How to recognize your employees by doing the exact opposite of the Dundie awards


When it comes to workplace culture, Dunder Mifflin — the fictional workplace from The Office — doesn’t exactly set the gold standard. However, while you’re laughing at the ridiculous situations Michael, Jim, Pam, and the rest of the crew find themselves in, you can actually learn quite a bit about how to properly recognize your employees, even if that generally requires doing the exact opposite of what they did in the show.

Because, make no mistake — recognition at work is important. It doesn’t just make employees feel good, but according to one study, more than a third of the employees surveyed said that more personal recognition would lead to better work on a more frequent basis. And there are lots of things you can recognize your employees for, including years of service, professional achievements, smaller everyday efforts, and the impact they have on customers. When workers are recognized for their contributions, it helps them handle frustrations in the workplace better, plus it gives them a sense of connection, both to the person recognizing them and to the company at large.

Recognizing your employees leads to engagement and innovation; in fact, strong recognition leads to the generation of twice as many ideas. That’s some serious ROI! And it’s a factor in talent retention as well, with employees staying two to four years longer at companies with employee recognition programs than at companies that don’t have those programs.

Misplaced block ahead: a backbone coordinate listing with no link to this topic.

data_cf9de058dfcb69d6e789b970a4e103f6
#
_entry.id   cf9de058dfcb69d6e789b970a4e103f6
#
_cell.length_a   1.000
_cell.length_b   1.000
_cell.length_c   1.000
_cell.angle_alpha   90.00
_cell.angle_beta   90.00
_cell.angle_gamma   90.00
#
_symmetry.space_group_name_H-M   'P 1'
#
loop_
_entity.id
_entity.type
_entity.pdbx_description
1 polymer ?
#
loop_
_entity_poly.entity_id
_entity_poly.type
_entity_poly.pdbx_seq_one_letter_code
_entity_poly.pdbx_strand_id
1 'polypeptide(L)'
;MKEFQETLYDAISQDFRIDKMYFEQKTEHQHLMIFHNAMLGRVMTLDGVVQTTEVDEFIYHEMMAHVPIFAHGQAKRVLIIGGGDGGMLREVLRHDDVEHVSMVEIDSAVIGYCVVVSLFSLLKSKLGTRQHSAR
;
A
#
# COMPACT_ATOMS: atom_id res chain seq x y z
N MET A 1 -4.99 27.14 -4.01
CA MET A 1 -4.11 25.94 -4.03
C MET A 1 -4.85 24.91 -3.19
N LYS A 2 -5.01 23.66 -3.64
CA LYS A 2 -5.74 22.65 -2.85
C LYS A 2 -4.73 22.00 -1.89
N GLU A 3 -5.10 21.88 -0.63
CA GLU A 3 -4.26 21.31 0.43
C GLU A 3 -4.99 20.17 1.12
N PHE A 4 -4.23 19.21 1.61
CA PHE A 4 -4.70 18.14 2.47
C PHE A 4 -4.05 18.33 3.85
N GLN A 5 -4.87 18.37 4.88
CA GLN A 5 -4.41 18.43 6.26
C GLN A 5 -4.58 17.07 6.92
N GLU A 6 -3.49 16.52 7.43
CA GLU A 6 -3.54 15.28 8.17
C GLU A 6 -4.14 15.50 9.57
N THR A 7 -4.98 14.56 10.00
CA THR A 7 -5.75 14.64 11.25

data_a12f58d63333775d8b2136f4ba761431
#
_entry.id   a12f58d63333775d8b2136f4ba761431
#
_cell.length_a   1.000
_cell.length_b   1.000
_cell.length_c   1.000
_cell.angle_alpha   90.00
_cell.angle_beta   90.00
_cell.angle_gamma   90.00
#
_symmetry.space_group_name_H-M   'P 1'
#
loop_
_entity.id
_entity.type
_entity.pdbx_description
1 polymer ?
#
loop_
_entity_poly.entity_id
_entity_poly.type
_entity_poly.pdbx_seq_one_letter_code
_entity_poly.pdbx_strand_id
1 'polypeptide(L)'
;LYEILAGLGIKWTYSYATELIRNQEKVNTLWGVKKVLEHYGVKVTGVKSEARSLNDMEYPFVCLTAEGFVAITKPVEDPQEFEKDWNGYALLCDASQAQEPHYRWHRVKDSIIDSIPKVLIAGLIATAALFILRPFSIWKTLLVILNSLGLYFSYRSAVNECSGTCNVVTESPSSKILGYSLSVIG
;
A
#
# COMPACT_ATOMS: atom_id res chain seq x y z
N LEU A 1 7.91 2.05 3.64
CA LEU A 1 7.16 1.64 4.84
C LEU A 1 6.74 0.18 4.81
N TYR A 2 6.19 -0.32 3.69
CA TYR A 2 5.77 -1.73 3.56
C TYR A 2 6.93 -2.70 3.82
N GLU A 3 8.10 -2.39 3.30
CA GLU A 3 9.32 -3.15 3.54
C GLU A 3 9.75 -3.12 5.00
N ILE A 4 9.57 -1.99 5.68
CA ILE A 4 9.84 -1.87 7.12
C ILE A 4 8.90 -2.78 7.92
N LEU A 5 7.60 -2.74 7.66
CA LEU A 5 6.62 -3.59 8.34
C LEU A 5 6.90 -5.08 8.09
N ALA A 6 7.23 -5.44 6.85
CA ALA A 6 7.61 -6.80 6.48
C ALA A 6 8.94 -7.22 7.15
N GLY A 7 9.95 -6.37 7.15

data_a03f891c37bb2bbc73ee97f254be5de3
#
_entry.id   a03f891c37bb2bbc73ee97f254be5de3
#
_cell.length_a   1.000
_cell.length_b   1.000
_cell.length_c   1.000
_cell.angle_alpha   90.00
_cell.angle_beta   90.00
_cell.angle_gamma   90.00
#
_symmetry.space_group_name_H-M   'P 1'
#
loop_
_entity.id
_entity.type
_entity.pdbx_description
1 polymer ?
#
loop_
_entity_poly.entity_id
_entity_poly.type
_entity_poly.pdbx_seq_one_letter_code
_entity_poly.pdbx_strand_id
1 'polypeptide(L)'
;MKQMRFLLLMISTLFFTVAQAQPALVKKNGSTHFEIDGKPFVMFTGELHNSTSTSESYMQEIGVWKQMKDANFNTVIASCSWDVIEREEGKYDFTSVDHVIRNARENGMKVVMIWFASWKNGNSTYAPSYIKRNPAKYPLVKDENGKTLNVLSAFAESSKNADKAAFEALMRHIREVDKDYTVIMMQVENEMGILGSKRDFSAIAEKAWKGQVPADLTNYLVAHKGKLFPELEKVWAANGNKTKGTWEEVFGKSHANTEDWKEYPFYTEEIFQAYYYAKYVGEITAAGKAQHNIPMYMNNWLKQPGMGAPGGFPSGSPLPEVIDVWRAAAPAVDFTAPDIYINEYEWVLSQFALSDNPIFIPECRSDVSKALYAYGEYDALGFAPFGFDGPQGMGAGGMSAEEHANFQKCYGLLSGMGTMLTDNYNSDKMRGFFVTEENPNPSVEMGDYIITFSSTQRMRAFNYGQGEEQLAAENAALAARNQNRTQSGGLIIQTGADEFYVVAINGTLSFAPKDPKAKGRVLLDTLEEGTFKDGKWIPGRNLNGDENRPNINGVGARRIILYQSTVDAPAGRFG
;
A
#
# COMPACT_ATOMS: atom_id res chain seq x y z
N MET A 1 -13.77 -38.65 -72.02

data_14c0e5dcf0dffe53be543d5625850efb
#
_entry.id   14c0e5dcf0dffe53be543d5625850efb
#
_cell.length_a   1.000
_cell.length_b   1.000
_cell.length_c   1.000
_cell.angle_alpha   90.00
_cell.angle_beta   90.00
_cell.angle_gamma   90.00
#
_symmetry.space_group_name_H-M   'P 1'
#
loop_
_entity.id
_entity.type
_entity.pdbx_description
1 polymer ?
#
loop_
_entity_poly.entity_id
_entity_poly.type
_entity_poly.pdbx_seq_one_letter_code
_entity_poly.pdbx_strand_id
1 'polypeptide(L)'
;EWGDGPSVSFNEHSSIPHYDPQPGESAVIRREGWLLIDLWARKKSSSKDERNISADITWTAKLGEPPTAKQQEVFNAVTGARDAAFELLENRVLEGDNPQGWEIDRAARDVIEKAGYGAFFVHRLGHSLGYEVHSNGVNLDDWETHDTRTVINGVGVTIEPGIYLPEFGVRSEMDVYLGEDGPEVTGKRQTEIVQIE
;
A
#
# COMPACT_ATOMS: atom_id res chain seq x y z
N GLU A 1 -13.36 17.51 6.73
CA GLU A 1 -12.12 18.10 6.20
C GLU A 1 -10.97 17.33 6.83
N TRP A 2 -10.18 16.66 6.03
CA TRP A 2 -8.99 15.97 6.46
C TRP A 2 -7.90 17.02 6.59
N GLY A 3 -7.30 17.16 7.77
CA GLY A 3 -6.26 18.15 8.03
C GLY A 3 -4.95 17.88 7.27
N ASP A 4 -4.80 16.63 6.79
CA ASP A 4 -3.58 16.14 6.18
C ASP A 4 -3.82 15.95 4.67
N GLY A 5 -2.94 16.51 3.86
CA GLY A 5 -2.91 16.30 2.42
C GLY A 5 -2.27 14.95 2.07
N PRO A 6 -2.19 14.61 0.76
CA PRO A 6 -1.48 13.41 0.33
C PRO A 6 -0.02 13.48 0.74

However, as anyone familiar with the Dundies (the awards given in an episode of The Office) knows, not all recognition is good recognition. Inappropriate awards might be funny in a sitcom, but they’re a true nightmare in your actual office. If you’re offering employee recognition, make it meaningful by tying awards to what your employees are actually achieving, and, considering 45 percent of employees surveyed felt that their company’s recognition program felt stale and disconnected, it’s clearly important that you be willing to make updates to both what you’re recognizing and how you’re doing it. The technology you use for this recognition matters, as does the amount of time that lapses between an employee making an extra effort and being recognized for it. If employees don’t feel like their efforts are being appreciated, they, themselves, feel unappreciated, are less likely to stay at the company, less likely to remain engaged, and less likely to promote the company.

So, what rules should you follow to make sure you’re marking your employees’ achievements without pulling a Michael Scott-type blunder? Stick to professional accomplishments, for starters, and plan ahead, both for the achievements you want to honor and the awards you want to give out for them to avoid having them feel like empty gestures. Focus on positive, feel-good awards, and always make it about the employees rather than putting the manager center stage. And, finally, make sure to plan an event that will be fun, safe, and memorable (in a good way!) for everyone.

Looking for a few more tips on recognizing your employees — or just want to remember some of the more humorous awards given out to the Dunder Mifflin workers? Take a look at the following infographic and get ready for some laughs (and a few awkward cringes).

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